Now that even the media world is once again looking closely at the impact of wild bond swings on bank balance sheets, and especially the P&L impact of their Available For Sale portfolios, it makes sense to take a quick glance at just which banks are considered the most overlevered in the world. Luckily, Goldman did just that, and the results are below. Some advice to our French readers: you may want to turn away. If the ongoing bond volatility continues, Credit Agricole and Natixis may be the first two banks that the French socialist president will proudly be forced to nationalize to avoid a collapse of the country’s banking sector.
So without further ado, L’horreur, L’horreur (from Goldman’s Jernej Omahen).
And some more from Goldman:
RWA, leverage debate reopened
Over the past 10 days, statements on RWA and leverage (by a long list of global regulators) have reignited the European capital debate. It appears that simple leverage – possibly calibrated higher – is becoming a point of regulatory consensus. For those European banks that screen well on riskbased capitalization, but poorly when the total exposure measure is, simply, assets, this is a troubling prospect.
Leverage: (Trying to) keep it ‘simple’ The differentials for simple leverage, among European banks, are large. This is neither a new, nor a binding regulatory constraint. However, with the ‘new Basel leverage ratio’ as a supplement for CT1, it is bound to change. There are three main definitions of ‘simple’ leverage: the US-style leverage; the Basel leverage ratio; and CRD IV leverage. We are able to estimate only the US-style leverage. We know, however, that the Basel leverage ratio is more conservative as it expands the total exposure metric from assets to include off balance sheet and derivative exposures.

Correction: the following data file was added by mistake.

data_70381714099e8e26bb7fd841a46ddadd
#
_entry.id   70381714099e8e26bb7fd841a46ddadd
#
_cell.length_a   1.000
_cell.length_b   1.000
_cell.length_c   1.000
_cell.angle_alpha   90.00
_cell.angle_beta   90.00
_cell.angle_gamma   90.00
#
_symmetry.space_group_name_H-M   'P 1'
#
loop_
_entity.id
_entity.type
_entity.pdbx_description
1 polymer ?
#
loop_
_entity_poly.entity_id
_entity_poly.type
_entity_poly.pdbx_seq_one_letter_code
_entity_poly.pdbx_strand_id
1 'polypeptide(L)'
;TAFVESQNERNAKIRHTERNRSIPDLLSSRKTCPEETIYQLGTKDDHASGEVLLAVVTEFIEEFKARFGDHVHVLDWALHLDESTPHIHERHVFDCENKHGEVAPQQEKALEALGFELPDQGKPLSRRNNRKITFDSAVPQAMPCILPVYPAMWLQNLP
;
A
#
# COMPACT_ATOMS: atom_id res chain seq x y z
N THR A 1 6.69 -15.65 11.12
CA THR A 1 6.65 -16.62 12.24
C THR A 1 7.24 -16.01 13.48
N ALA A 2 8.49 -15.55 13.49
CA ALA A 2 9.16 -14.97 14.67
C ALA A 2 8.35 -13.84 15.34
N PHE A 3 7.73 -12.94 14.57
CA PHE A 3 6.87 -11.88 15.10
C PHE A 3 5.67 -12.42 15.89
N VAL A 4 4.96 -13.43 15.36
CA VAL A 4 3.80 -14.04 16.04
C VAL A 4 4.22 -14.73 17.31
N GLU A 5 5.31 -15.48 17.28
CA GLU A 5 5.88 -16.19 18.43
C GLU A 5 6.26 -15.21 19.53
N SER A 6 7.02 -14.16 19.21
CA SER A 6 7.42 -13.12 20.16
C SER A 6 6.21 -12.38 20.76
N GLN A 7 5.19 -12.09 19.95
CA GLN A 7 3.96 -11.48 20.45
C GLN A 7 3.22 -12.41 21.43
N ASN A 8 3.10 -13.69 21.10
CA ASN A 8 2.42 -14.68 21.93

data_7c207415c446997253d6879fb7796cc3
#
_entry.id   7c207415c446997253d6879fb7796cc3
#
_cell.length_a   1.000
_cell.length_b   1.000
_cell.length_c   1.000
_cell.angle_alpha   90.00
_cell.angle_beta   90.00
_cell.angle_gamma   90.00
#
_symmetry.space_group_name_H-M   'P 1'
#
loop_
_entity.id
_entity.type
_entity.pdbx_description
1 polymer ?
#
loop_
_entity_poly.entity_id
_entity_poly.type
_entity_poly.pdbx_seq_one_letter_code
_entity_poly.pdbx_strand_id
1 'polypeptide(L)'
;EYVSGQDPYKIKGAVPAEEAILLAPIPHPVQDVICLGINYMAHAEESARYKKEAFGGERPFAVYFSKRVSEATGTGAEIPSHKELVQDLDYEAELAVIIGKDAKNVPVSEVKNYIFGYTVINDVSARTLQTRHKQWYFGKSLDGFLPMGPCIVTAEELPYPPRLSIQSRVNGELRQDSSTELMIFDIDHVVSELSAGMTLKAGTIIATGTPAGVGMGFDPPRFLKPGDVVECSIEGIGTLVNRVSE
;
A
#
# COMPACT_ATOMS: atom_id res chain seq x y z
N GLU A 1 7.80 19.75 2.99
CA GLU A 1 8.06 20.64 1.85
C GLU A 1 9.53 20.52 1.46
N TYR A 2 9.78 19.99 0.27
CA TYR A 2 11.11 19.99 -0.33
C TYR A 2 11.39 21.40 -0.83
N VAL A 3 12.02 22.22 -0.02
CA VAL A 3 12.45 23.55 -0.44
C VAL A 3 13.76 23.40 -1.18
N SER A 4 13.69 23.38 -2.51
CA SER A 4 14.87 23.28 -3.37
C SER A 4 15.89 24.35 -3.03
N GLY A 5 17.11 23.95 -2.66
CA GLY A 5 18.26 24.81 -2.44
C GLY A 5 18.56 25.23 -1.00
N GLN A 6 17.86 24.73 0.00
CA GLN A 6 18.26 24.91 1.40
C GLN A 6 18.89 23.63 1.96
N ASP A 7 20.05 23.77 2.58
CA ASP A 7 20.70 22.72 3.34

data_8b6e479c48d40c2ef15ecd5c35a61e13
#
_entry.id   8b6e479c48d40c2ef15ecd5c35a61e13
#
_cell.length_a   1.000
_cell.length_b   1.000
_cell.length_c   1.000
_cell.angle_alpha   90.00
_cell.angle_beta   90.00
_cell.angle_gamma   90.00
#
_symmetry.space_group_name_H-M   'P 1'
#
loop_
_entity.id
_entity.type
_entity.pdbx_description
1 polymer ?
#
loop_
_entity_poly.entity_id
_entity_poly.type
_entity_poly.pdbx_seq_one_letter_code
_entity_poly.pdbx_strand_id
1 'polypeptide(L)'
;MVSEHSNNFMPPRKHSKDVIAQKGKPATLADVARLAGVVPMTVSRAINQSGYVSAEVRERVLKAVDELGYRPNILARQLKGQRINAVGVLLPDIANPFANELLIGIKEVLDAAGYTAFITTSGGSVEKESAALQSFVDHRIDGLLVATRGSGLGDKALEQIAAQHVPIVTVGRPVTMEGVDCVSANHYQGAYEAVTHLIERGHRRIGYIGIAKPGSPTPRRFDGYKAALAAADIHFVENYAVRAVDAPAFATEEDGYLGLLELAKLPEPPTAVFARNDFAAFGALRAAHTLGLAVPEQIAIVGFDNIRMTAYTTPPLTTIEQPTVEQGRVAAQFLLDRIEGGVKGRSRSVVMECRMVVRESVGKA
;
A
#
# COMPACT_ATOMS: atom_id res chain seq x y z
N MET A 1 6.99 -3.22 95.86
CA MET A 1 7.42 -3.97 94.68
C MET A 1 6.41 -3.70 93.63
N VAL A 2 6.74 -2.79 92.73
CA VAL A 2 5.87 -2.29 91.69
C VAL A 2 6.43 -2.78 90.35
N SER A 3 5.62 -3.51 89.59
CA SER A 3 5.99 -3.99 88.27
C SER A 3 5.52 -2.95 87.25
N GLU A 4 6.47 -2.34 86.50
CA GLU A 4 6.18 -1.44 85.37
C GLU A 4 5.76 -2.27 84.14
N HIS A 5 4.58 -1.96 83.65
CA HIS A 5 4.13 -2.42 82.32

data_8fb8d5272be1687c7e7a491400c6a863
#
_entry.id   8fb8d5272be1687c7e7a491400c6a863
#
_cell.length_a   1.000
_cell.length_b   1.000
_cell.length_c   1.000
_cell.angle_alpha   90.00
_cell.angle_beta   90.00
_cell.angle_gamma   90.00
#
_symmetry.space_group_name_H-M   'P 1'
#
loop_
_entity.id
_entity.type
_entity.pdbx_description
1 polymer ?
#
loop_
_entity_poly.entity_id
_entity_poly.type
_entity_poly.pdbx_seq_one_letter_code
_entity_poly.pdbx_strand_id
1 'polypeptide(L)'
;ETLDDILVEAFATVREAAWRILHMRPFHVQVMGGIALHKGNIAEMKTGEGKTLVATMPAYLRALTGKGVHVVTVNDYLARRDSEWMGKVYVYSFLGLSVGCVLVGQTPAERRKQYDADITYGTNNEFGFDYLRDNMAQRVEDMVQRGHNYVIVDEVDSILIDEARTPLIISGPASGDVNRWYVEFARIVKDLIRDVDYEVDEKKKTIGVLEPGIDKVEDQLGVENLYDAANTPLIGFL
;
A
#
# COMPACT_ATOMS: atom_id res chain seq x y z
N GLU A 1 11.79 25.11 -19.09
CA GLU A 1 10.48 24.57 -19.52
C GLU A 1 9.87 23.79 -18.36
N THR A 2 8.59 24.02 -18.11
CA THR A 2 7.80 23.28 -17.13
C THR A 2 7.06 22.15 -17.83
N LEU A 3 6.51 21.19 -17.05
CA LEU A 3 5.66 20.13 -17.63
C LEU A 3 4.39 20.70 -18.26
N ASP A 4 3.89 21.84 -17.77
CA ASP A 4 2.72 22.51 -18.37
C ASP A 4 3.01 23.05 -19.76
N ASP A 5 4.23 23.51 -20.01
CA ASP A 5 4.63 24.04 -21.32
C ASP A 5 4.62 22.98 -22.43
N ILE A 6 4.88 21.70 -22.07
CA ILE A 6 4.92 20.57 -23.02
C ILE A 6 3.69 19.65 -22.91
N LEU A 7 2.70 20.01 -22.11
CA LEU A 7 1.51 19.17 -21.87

And a quick look at that other perrennial most undercapitalized bank, Deutsche Bank.
DBK’s recent capital raise has improved its CT1 ratio to 9.5% (fully phased B3). In our mind, the central question, “is it enough?”, remains. On the basis of CT1 ratio (i.e. risk-based capitalization) DBK has indeed lifted its capital towards the levels of the better capitalized banks in the sector. However, at 29x, its simple leverage (a non-riskbased metric) remains high in the context of the European sector and the global peers. In our view, the return of the leverage debate is unwelcome for DBK share performance.
For Deutsche Bank, the interplay of three factors – (1) focus on simple leverage, (2) geographical capital fragmentation, and (3) potential upward calibration of US minimum leverage requirement – represents a new challenge.
So there’s a chance for, Das Horror, Das Horror